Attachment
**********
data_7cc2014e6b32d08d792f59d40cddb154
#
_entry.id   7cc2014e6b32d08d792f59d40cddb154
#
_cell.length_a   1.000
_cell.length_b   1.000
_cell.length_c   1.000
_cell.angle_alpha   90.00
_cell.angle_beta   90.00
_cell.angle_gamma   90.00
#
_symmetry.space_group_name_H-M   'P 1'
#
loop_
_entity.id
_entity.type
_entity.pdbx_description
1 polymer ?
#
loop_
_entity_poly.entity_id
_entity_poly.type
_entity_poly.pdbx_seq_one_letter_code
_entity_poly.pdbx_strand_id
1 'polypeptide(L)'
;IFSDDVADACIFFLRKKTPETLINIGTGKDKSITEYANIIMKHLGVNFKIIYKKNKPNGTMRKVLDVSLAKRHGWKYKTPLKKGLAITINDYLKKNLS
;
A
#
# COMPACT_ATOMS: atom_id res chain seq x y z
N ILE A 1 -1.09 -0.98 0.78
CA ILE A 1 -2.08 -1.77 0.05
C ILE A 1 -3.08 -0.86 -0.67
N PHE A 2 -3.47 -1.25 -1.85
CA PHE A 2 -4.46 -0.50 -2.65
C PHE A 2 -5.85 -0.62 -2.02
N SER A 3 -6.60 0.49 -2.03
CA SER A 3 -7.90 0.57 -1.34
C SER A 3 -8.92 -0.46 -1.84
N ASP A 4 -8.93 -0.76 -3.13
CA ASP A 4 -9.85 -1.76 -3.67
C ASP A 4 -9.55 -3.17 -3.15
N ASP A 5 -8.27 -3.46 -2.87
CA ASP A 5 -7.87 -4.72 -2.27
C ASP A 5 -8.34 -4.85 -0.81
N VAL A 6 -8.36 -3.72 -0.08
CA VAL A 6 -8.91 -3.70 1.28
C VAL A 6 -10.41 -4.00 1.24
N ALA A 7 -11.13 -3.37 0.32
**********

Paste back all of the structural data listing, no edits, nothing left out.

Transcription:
data_7cc2014e6b32d08d792f59d40cddb154
#
_entry.id   7cc2014e6b32d08d792f59d40cddb154
#
_cell.length_a   1.000
_cell.length_b   1.000
_cell.length_c   1.000
_cell.angle_alpha   90.00
_cell.angle_beta   90.00
_cell.angle_gamma   90.00
#
_symmetry.space_group_name_H-M   'P 1'
#
loop_
_entity.id
_entity.type
_entity.pdbx_description
1 polymer ?
#
loop_
_entity_poly.entity_id
_entity_poly.type
_entity_poly.pdbx_seq_one_letter_code
_entity_poly.pdbx_strand_id
1 'polypeptide(L)'
;IFSDDVADACIFFLRKKTPETLINIGTGKDKSITEYANIIMKHLGVNFKIIYKKNKPNGTMRKVLDVSLAKRHGWKYKTPLKKGLAITINDYLKKNLS
;
A
#
# COMPACT_ATOMS: atom_id res chain seq x y z
N ILE A 1 -1.09 -0.98 0.78
CA ILE A 1 -2.08 -1.77 0.05
C ILE A 1 -3.08 -0.86 -0.67
N PHE A 2 -3.47 -1.25 -1.85
CA PHE A 2 -4.46 -0.50 -2.65
C PHE A 2 -5.85 -0.62 -2.02
N SER A 3 -6.60 0.49 -2.03
CA SER A 3 -7.90 0.57 -1.34
C SER A 3 -8.92 -0.46 -1.84
N ASP A 4 -8.93 -0.76 -3.13
CA ASP A 4 -9.85 -1.76 -3.67
C ASP A 4 -9.55 -3.17 -3.15
N ASP A 5 -8.27 -3.46 -2.87
CA ASP A 5 -7.87 -4.72 -2.27
C ASP A 5 -8.34 -4.85 -0.81
N VAL A 6 -8.36 -3.72 -0.08
CA VAL A 6 -8.91 -3.70 1.28
C VAL A 6 -10.41 -4.00 1.24
N ALA A 7 -11.13 -3.37 0.32